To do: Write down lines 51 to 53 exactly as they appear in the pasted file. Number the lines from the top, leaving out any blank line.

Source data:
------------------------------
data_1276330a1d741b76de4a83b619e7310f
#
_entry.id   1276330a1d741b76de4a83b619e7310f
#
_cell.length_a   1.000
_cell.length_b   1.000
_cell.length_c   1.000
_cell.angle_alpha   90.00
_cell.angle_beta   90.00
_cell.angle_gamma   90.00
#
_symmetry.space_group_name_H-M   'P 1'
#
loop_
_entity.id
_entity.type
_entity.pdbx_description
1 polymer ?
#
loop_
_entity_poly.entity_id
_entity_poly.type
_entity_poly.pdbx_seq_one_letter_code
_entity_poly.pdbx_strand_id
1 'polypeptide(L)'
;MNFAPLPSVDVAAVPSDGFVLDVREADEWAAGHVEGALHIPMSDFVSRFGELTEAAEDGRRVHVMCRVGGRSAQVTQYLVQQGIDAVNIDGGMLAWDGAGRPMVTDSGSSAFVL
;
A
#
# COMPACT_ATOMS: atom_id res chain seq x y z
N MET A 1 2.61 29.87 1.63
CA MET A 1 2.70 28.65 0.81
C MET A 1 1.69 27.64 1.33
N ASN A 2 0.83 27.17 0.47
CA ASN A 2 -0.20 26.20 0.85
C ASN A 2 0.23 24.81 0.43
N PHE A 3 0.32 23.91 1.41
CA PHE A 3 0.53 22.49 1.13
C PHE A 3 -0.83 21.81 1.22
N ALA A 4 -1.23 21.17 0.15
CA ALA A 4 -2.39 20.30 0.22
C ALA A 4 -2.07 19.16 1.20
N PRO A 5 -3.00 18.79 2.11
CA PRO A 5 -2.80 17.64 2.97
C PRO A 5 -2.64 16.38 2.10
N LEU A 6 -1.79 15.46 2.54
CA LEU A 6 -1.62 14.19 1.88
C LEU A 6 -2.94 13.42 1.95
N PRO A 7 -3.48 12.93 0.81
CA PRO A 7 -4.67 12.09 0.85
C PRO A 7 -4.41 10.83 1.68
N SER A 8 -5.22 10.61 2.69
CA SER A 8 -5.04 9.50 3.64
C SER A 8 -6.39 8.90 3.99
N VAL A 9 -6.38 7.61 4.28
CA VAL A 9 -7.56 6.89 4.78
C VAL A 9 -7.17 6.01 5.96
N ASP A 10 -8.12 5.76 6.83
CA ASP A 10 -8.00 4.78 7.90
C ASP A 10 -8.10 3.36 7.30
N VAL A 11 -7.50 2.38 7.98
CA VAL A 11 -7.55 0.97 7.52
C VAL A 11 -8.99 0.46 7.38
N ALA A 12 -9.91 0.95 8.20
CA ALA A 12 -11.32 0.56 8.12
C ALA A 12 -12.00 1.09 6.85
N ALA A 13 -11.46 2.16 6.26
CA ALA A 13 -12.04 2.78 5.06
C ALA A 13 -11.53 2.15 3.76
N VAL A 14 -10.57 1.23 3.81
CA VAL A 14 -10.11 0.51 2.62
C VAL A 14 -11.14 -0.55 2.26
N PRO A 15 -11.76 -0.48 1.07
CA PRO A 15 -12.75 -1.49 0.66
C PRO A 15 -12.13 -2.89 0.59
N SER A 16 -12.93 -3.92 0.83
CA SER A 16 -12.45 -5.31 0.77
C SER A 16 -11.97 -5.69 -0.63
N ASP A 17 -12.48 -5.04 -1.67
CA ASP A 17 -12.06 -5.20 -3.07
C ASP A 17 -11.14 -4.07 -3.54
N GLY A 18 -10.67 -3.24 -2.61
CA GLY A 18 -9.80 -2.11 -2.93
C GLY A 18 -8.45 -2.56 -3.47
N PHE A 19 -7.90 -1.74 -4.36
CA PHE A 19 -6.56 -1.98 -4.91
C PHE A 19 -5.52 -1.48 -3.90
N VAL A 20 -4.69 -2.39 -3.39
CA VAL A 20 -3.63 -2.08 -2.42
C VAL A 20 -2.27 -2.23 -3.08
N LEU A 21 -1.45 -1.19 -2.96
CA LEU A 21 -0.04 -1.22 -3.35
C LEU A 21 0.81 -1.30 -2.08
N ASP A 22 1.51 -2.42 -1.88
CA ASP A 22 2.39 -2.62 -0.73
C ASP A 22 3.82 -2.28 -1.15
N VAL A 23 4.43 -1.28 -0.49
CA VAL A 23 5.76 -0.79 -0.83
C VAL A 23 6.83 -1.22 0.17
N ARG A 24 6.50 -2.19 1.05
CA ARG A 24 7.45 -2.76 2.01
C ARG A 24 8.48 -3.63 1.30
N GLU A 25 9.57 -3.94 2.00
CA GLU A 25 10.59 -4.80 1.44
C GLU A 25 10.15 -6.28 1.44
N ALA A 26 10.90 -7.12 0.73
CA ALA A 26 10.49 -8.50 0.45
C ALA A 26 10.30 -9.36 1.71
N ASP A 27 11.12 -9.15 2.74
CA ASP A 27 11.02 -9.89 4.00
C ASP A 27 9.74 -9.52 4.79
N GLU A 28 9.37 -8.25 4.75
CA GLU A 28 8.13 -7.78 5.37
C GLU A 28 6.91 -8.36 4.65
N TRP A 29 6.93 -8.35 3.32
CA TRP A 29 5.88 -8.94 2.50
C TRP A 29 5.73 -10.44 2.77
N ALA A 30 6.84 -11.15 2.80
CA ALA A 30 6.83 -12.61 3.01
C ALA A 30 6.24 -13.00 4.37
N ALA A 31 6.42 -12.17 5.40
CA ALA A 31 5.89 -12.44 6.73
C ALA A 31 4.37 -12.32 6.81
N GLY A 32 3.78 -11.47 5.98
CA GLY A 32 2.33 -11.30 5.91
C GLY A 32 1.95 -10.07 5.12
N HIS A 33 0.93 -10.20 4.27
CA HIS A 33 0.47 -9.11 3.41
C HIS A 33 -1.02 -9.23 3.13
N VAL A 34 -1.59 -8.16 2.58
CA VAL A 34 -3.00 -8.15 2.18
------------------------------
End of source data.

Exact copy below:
C PRO A 7 -4.41 10.83 1.68
N SER A 8 -5.22 10.61 2.69
CA SER A 8 -5.04 9.50 3.64